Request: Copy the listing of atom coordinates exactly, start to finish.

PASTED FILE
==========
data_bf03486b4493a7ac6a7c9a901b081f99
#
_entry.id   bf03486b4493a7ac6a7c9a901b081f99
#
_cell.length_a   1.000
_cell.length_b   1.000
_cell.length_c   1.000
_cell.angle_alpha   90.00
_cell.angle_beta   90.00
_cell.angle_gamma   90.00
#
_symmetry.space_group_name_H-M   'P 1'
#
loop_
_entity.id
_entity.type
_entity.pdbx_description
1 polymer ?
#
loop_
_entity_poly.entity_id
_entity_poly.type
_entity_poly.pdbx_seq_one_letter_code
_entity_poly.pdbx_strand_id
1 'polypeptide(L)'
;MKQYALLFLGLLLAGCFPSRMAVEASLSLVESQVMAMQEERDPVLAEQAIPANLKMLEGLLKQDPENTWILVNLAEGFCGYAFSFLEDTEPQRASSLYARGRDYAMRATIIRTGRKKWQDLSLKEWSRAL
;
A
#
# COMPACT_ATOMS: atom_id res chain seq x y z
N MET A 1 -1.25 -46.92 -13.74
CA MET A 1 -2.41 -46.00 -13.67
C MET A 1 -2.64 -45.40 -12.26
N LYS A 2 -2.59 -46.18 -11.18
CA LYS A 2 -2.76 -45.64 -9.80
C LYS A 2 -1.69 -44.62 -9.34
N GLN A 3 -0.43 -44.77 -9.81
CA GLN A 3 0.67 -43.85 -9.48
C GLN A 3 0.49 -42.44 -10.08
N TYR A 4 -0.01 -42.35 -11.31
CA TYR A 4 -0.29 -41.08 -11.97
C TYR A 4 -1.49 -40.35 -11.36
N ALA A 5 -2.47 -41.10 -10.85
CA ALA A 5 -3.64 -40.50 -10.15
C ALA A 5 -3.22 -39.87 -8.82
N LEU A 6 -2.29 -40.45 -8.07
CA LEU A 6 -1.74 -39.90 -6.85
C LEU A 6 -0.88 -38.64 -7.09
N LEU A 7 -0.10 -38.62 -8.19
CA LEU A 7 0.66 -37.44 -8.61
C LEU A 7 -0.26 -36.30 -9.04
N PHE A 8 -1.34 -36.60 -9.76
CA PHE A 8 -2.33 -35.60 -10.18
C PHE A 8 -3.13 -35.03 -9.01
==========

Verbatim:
data_bf03486b4493a7ac6a7c9a901b081f99
#
_entry.id   bf03486b4493a7ac6a7c9a901b081f99
#
_cell.length_a   1.000
_cell.length_b   1.000
_cell.length_c   1.000
_cell.angle_alpha   90.00
_cell.angle_beta   90.00
_cell.angle_gamma   90.00
#
_symmetry.space_group_name_H-M   'P 1'
#
loop_
_entity.id
_entity.type
_entity.pdbx_description
1 polymer ?
#
loop_
_entity_poly.entity_id
_entity_poly.type
_entity_poly.pdbx_seq_one_letter_code
_entity_poly.pdbx_strand_id
1 'polypeptide(L)'
;MKQYALLFLGLLLAGCFPSRMAVEASLSLVESQVMAMQEERDPVLAEQAIPANLKMLEGLLKQDPENTWILVNLAEGFCGYAFSFLEDTEPQRASSLYARGRDYAMRATIIRTGRKKWQDLSLKEWSRAL
;
A
#
# COMPACT_ATOMS: atom_id res chain seq x y z
N MET A 1 -1.25 -46.92 -13.74
CA MET A 1 -2.41 -46.00 -13.67
C MET A 1 -2.64 -45.40 -12.26
N LYS A 2 -2.59 -46.18 -11.18
CA LYS A 2 -2.76 -45.64 -9.80
C LYS A 2 -1.69 -44.62 -9.34
N GLN A 3 -0.43 -44.77 -9.81
CA GLN A 3 0.67 -43.85 -9.48
C GLN A 3 0.49 -42.44 -10.08
N TYR A 4 -0.01 -42.35 -11.31
CA TYR A 4 -0.29 -41.08 -11.97
C TYR A 4 -1.49 -40.35 -11.36
N ALA A 5 -2.47 -41.10 -10.85
CA ALA A 5 -3.64 -40.50 -10.15
C ALA A 5 -3.22 -39.87 -8.82
N LEU A 6 -2.29 -40.45 -8.07
CA LEU A 6 -1.74 -39.90 -6.85
C LEU A 6 -0.88 -38.64 -7.09
N LEU A 7 -0.10 -38.62 -8.19
CA LEU A 7 0.66 -37.44 -8.61
C LEU A 7 -0.26 -36.30 -9.04
N PHE A 8 -1.34 -36.60 -9.76
CA PHE A 8 -2.33 -35.60 -10.18
C PHE A 8 -3.13 -35.03 -9.01